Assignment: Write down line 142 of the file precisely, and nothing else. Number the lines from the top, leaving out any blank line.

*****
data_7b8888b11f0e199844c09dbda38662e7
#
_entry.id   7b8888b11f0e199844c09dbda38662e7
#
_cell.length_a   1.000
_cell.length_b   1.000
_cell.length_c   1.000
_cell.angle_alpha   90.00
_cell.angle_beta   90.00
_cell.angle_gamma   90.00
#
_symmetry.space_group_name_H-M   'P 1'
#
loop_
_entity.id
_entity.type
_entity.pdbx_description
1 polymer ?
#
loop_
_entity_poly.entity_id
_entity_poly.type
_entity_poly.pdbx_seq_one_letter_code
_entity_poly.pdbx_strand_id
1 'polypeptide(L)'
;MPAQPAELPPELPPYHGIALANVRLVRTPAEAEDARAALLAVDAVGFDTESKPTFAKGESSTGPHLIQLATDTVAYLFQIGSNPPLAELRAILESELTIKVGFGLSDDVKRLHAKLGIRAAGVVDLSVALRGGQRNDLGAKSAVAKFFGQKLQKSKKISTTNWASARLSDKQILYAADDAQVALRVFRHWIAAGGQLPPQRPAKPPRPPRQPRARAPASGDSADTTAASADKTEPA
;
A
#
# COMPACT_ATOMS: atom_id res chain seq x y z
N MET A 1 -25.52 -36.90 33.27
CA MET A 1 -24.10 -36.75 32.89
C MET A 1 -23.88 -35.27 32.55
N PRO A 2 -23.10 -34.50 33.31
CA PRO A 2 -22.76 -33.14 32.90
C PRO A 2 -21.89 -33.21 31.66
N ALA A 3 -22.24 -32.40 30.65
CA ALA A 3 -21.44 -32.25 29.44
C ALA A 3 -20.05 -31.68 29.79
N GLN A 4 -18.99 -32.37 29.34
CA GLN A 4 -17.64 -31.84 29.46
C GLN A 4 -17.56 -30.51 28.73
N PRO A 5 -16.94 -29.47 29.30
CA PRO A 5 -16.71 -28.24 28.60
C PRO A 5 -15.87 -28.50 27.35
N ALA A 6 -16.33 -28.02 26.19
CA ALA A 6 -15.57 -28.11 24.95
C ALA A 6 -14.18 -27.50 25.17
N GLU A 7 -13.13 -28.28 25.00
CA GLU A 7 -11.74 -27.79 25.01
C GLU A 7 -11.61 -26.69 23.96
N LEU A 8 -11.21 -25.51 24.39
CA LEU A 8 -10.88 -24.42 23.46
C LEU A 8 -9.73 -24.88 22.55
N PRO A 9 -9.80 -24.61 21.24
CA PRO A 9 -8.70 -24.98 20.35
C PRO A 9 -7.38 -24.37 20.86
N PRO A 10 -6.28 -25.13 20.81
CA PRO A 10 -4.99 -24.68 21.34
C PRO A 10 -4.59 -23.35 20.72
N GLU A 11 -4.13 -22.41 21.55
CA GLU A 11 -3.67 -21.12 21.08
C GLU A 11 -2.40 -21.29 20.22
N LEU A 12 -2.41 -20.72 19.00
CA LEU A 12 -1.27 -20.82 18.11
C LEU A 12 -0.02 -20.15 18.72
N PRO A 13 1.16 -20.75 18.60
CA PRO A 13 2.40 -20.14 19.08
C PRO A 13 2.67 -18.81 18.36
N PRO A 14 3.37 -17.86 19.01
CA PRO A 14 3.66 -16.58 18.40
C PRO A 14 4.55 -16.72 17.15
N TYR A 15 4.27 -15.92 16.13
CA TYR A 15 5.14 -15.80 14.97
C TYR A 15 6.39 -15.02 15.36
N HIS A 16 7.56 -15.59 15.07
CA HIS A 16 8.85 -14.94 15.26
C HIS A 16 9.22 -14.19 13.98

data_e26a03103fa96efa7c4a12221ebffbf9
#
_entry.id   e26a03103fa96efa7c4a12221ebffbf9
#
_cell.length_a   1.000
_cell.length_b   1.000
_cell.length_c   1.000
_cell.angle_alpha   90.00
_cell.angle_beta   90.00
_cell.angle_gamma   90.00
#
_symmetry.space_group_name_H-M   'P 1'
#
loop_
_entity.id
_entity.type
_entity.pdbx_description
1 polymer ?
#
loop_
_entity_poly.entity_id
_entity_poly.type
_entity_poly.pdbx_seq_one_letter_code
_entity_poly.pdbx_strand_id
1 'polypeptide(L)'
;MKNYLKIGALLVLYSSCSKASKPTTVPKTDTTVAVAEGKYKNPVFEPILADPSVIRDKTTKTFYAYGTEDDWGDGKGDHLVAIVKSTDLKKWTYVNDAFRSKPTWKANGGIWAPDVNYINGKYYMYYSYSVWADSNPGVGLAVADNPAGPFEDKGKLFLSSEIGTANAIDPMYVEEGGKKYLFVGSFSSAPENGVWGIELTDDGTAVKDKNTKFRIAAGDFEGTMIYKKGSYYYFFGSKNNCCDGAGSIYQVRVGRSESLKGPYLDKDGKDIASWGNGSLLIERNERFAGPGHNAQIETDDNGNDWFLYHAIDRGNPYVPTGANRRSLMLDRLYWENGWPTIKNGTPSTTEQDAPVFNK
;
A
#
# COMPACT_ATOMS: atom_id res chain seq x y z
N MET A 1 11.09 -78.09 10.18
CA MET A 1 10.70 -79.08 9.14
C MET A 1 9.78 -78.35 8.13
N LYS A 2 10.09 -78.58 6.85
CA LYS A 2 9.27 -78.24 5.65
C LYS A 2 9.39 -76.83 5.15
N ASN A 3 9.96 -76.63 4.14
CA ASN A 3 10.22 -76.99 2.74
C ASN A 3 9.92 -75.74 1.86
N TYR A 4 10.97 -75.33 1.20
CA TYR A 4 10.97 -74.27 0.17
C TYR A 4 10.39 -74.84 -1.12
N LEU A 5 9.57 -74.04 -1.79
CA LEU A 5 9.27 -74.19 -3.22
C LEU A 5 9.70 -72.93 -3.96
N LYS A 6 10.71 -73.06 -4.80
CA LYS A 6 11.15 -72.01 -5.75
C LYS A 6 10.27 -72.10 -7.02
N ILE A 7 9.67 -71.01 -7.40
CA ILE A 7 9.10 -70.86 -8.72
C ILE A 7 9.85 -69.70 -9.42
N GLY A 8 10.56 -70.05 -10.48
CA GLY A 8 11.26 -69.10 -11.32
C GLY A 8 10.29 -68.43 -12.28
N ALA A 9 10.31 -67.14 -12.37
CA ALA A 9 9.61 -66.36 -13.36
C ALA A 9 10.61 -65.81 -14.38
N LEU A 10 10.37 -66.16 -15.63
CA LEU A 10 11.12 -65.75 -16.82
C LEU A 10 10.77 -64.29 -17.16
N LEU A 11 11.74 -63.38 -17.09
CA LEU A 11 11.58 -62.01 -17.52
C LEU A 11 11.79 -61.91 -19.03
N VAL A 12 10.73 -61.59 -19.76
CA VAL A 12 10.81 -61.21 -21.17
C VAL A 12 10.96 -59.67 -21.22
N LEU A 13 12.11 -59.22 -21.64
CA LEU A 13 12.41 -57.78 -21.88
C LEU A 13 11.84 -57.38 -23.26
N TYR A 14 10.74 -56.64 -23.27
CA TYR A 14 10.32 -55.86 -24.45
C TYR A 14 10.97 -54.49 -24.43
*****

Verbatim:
N VAL A 12 10.73 -61.59 -19.76